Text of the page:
Boomkat Product Review:
Beautifully romantic, skilfully ecstatic side of vocal studies and purring techno from James Place on Mexico City’s trustworthy Umor Rex label - home to aces by Kara-Lis Coverdale, Felicia Atkinson, Driftmachine - ushering in a suite of light-footed and high-register works using sampled voice, live percussion and machine manipulations to refreshing, head thizzing effect.
James Place uses a combination of fine grained, tiered tones and precision, pointillist arrangement to wistfully yearning ends in Voices Bloom, snagging the ear with incredible levels of detail that really seem to suspend time and allow the listener to get right inside and inhabit the vaulted dimensions of his work.
Hailed as “a distillation of cultural memory through electronic process”, the album unfolds in seven parts, departing from a line in TS Eliot’s Four Quartets that reads “the moment in and out of time” to effectively divine its own temporality within ultra-wide, subtly modulated spatial settings connected by a red thread of melodic logic.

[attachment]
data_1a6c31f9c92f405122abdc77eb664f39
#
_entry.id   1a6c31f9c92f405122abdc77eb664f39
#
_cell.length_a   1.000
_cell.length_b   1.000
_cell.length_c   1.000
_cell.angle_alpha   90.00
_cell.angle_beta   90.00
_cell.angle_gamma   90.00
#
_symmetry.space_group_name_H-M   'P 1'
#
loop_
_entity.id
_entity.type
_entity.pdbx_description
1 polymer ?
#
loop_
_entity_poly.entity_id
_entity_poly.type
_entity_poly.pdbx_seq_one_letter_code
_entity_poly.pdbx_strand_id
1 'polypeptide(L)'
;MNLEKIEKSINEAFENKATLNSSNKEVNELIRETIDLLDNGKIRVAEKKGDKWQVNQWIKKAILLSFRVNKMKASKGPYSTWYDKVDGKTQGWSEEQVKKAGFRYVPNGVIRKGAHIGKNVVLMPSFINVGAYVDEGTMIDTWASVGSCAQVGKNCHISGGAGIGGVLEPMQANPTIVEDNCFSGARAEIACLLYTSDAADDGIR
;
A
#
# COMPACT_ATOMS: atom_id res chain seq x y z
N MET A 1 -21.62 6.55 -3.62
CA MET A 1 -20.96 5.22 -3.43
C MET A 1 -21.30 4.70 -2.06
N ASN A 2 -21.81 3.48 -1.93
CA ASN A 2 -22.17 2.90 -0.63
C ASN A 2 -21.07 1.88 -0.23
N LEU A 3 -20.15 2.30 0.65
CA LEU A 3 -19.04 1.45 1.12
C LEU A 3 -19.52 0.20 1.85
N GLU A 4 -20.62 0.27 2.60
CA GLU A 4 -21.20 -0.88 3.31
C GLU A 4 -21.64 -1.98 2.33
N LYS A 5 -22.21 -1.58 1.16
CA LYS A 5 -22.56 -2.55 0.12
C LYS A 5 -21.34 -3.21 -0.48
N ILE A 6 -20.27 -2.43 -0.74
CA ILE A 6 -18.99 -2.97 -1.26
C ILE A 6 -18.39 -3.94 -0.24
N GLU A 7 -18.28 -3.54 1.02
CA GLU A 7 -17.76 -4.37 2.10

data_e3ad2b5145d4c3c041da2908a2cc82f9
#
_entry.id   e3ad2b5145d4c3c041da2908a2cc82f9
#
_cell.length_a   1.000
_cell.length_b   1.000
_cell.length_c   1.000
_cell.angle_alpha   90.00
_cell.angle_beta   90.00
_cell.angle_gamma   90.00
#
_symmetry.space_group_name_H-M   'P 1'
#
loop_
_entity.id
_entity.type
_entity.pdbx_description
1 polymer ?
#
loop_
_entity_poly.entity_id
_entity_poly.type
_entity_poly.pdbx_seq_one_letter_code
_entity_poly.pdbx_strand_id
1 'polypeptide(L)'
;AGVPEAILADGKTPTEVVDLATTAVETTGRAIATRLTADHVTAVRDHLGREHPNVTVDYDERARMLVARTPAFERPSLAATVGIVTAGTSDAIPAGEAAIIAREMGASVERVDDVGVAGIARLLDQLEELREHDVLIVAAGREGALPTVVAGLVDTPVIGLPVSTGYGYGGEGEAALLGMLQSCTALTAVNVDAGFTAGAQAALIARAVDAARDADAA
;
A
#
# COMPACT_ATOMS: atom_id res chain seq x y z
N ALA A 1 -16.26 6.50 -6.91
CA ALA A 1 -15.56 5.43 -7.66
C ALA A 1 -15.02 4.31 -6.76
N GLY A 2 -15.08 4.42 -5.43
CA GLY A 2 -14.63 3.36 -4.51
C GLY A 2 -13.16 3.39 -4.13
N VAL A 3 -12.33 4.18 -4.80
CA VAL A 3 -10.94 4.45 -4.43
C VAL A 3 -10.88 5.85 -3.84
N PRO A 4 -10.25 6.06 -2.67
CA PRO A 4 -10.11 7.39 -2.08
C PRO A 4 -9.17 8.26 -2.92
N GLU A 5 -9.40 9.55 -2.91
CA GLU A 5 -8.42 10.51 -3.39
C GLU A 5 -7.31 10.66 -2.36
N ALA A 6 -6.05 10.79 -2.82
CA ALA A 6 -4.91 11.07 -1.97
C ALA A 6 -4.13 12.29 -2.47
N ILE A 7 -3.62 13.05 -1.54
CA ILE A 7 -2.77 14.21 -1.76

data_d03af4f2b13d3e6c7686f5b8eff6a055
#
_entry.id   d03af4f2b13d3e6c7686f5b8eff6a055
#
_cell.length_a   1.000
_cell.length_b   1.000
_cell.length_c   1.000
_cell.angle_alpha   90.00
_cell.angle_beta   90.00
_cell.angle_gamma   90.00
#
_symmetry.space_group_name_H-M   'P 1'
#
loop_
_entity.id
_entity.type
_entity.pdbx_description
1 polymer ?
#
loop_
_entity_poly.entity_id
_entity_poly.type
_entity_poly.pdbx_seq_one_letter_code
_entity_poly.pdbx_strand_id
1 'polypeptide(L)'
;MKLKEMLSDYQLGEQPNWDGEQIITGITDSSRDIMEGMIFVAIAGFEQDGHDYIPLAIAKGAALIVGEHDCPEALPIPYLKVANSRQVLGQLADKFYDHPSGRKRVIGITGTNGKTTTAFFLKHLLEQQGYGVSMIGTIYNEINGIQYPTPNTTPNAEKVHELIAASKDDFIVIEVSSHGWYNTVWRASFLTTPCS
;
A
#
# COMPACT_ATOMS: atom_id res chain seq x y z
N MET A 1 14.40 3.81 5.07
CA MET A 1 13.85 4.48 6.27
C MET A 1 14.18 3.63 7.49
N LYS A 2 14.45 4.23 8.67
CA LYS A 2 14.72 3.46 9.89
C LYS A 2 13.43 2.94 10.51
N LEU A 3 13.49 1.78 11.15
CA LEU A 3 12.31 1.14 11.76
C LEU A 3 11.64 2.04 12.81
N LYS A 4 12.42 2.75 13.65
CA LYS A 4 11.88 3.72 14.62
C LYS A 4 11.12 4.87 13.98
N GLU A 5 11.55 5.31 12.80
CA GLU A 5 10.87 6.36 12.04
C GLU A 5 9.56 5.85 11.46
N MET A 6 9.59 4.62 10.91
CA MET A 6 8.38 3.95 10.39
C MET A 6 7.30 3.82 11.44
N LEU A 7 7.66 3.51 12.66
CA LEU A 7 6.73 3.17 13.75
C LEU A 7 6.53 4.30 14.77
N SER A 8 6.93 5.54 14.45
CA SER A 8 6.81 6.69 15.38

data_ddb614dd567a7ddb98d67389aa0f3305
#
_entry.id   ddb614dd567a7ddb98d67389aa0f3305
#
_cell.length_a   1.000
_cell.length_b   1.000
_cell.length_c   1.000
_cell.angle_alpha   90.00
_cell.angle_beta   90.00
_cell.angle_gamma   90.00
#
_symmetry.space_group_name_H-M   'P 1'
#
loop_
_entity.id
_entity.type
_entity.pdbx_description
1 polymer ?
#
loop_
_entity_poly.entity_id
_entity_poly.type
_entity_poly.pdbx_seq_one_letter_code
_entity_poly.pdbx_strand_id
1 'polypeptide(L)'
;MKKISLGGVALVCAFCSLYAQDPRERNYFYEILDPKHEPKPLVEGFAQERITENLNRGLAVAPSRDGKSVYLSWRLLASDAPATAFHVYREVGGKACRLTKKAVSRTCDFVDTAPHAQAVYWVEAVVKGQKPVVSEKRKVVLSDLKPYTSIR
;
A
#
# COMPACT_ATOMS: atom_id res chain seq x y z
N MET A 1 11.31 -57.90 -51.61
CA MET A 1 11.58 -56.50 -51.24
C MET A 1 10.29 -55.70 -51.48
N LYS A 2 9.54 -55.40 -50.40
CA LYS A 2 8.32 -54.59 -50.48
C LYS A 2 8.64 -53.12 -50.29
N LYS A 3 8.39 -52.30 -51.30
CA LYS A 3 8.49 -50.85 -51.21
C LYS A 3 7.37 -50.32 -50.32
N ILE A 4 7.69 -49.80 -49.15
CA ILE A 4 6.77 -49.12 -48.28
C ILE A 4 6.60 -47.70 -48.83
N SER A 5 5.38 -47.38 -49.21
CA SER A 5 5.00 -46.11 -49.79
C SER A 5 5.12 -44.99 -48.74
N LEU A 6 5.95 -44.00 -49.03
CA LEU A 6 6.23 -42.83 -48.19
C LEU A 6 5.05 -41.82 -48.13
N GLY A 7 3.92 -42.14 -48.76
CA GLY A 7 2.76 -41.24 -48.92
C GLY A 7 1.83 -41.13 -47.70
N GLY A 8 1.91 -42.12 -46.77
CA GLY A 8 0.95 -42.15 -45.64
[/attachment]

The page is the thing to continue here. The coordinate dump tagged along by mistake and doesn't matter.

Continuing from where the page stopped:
The voice of James Baldwin opens with the LP with his query, “do you have the courage to ask, will you be my brother?” which lends its title to the melancholic determination of Courage To Ask, striking a course of percussive intricacy and flyaway voices as seductive as any intro you could hope for. Therein Robin Weep follows, recalling Visionist’s pitched vocal cut-ups but applied to a nimble tech-house shuffle underlined with swooping subbass and primed for sylvan raves in the forest.
What follows is best described as a dream sequence of events, from the way the vocal blooms into full body from wispy tones in the airy step of Move In Blue, thru the phoenix-like choral burn of Rumor and Choir, into the vast, spare dimensions of Theatre where earth and sky become uncannily inverted, to the MDMA-kissed trance eye flutter of Echo You, and finally emerging at the gates of Vangelis’s secret garden with the awe-inspiring, landscaped beauty and windswept percussive minimalism of Wild Theme Unseen.
We don’t want to over-egg it, but yeh, you really need to check this one - it’s a proper pearl for summer 2017 and beyond.